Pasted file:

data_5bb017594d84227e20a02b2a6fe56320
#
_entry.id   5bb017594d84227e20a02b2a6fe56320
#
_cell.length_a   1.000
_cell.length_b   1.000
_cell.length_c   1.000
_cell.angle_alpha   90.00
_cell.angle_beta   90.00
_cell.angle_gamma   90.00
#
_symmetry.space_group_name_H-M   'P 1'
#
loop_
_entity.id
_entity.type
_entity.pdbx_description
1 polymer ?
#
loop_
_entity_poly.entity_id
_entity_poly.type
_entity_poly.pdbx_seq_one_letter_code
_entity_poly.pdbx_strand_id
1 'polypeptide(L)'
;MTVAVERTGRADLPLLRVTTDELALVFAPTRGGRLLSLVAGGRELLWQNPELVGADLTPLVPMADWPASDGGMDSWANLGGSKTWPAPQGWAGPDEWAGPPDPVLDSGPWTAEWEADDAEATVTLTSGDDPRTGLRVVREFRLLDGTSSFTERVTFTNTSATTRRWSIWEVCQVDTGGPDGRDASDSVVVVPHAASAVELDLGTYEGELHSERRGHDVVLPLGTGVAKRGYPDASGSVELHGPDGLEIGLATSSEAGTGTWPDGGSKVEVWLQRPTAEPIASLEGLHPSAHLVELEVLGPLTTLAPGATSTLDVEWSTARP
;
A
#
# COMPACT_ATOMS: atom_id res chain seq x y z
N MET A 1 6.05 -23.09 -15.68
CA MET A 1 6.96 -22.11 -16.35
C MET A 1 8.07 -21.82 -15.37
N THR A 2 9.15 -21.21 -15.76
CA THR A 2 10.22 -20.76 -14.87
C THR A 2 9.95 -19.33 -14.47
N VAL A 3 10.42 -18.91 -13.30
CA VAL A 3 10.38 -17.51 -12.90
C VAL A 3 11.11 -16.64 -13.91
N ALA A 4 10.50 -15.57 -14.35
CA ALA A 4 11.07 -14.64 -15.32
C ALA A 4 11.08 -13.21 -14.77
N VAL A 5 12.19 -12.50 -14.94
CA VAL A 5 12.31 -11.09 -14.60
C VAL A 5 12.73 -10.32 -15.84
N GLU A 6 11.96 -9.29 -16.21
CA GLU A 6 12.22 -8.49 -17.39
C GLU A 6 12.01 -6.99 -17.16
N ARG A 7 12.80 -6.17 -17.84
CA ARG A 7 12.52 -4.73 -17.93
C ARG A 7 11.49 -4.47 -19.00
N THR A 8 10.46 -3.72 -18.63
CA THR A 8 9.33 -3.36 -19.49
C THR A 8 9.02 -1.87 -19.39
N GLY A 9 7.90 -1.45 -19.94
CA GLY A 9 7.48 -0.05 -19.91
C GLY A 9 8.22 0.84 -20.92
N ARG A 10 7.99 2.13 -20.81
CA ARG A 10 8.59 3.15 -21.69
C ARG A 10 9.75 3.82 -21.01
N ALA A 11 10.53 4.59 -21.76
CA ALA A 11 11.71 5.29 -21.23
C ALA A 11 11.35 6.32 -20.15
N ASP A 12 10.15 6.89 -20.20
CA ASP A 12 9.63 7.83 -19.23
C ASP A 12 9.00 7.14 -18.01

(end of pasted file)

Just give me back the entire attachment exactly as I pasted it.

data_5bb017594d84227e20a02b2a6fe56320
#
_entry.id   5bb017594d84227e20a02b2a6fe56320
#
_cell.length_a   1.000
_cell.length_b   1.000
_cell.length_c   1.000
_cell.angle_alpha   90.00
_cell.angle_beta   90.00
_cell.angle_gamma   90.00
#
_symmetry.space_group_name_H-M   'P 1'
#
loop_
_entity.id
_entity.type
_entity.pdbx_description
1 polymer ?
#
loop_
_entity_poly.entity_id
_entity_poly.type
_entity_poly.pdbx_seq_one_letter_code
_entity_poly.pdbx_strand_id
1 'polypeptide(L)'
;MTVAVERTGRADLPLLRVTTDELALVFAPTRGGRLLSLVAGGRELLWQNPELVGADLTPLVPMADWPASDGGMDSWANLGGSKTWPAPQGWAGPDEWAGPPDPVLDSGPWTAEWEADDAEATVTLTSGDDPRTGLRVVREFRLLDGTSSFTERVTFTNTSATTRRWSIWEVCQVDTGGPDGRDASDSVVVVPHAASAVELDLGTYEGELHSERRGHDVVLPLGTGVAKRGYPDASGSVELHGPDGLEIGLATSSEAGTGTWPDGGSKVEVWLQRPTAEPIASLEGLHPSAHLVELEVLGPLTTLAPGATSTLDVEWSTARP
;
A
#
# COMPACT_ATOMS: atom_id res chain seq x y z
N MET A 1 6.05 -23.09 -15.68
CA MET A 1 6.96 -22.11 -16.35
C MET A 1 8.07 -21.82 -15.37
N THR A 2 9.15 -21.21 -15.76
CA THR A 2 10.22 -20.76 -14.87
C THR A 2 9.95 -19.33 -14.47
N VAL A 3 10.42 -18.91 -13.30
CA VAL A 3 10.38 -17.51 -12.90
C VAL A 3 11.11 -16.64 -13.91
N ALA A 4 10.50 -15.57 -14.35
CA ALA A 4 11.07 -14.64 -15.32
C ALA A 4 11.08 -13.21 -14.77
N VAL A 5 12.19 -12.50 -14.94
CA VAL A 5 12.31 -11.09 -14.60
C VAL A 5 12.73 -10.32 -15.84
N GLU A 6 11.96 -9.29 -16.21
CA GLU A 6 12.22 -8.49 -17.39
C GLU A 6 12.01 -6.99 -17.16
N ARG A 7 12.80 -6.17 -17.84
CA ARG A 7 12.52 -4.73 -17.93
C ARG A 7 11.49 -4.47 -19.00
N THR A 8 10.46 -3.72 -18.63
CA THR A 8 9.33 -3.36 -19.49
C THR A 8 9.02 -1.87 -19.39
N GLY A 9 7.90 -1.45 -19.94
CA GLY A 9 7.48 -0.05 -19.91
C GLY A 9 8.22 0.84 -20.92
N ARG A 10 7.99 2.13 -20.81
CA ARG A 10 8.59 3.15 -21.69
C ARG A 10 9.75 3.82 -21.01
N ALA A 11 10.53 4.59 -21.76
CA ALA A 11 11.71 5.29 -21.23
C ALA A 11 11.35 6.32 -20.15
N ASP A 12 10.15 6.89 -20.20
CA ASP A 12 9.63 7.83 -19.23
C ASP A 12 9.00 7.14 -18.01